Rushdie Not Attending Jaipur Literary Festival After All

Muslims protest the arrival of a writer, the Government does nothing and a festival is forced to censor itself.

Since 2006, the Jaipur Literary Festival has earned the distinction of being the pre-eminent gathering of letters in India, and in many ways, the non-Western English speaking world. The Festival, scheduled to begin this Friday was expected to host, for the second time, Salman Rushdie, author of the famous Midnight’s Children and the infamous Satanic Verses. It was announced this morning that Rushdie, in response to mounting protests and calls for violence from religious zealots, would not be attending the event, citing security concerns for himself as well as the other attendees.

It has been years since Rushdie emerged from his life under police protection. The fatwa issued against him by the Ayatollah Khomeini in 1989 still stands, but with much less trumpeting. It was almost beginning to feel as though Rushdie’s life might get back to normal – at least by the standards of international literary celebrities. It was similarly beginning to feel as though the JLF was about to exhibit, yet again, the messy truth that despite being a messy democracy, India is, in fact, a democracy. Arundhati Roy recently stated on WNYC’s Leonard Lopate Show that Indian democracy exists only in its cities and for the middle and upper classes. Perhaps, but that would still make it the biggest democracy in the world – no small feat.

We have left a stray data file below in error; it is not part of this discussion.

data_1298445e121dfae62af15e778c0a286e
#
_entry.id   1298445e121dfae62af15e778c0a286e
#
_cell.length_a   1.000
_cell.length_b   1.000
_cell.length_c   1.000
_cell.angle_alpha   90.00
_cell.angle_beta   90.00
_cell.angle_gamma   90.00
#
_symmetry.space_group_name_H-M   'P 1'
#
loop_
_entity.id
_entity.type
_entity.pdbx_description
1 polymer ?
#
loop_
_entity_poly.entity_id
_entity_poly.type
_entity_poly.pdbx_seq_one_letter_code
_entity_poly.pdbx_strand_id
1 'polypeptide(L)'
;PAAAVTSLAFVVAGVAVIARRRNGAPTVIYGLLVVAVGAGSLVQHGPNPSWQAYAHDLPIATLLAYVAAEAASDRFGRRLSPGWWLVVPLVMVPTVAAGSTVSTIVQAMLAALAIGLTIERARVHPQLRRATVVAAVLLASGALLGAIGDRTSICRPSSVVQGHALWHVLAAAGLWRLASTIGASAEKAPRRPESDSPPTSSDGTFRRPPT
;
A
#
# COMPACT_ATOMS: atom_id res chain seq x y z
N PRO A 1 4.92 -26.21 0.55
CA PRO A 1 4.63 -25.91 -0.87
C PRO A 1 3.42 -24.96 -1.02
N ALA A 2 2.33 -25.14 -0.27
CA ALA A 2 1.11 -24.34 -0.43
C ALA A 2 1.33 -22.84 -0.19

The Government’s unwillingness to protect the writer from harm shows that it is unwilling to take a stand. Once again, the Congress Party is playing electoral politics by trying not to offend Muslim sentiments in the run-up to the Uttar Pradesh elections. William Dalrymple, co-director of the JLF came out with more force: “The reality of Rushdie’s writings is completely different from the way that they have been cartooned and caricatured. Salman is a writer of enormous breadth, depth; he writes about a huge variety of subjects. His passionate engagement with Indian Islamic history and works like The Enchantress of Florence shows that he is as far as can possibly be removed from the Islamophobe of myth.” But then again Dalrymple isn’t running for office in UP.

Tehelka is less sympathetic. In the end, festival with global ambitions has lost out on a tremendous opportunity for itself and for its country.

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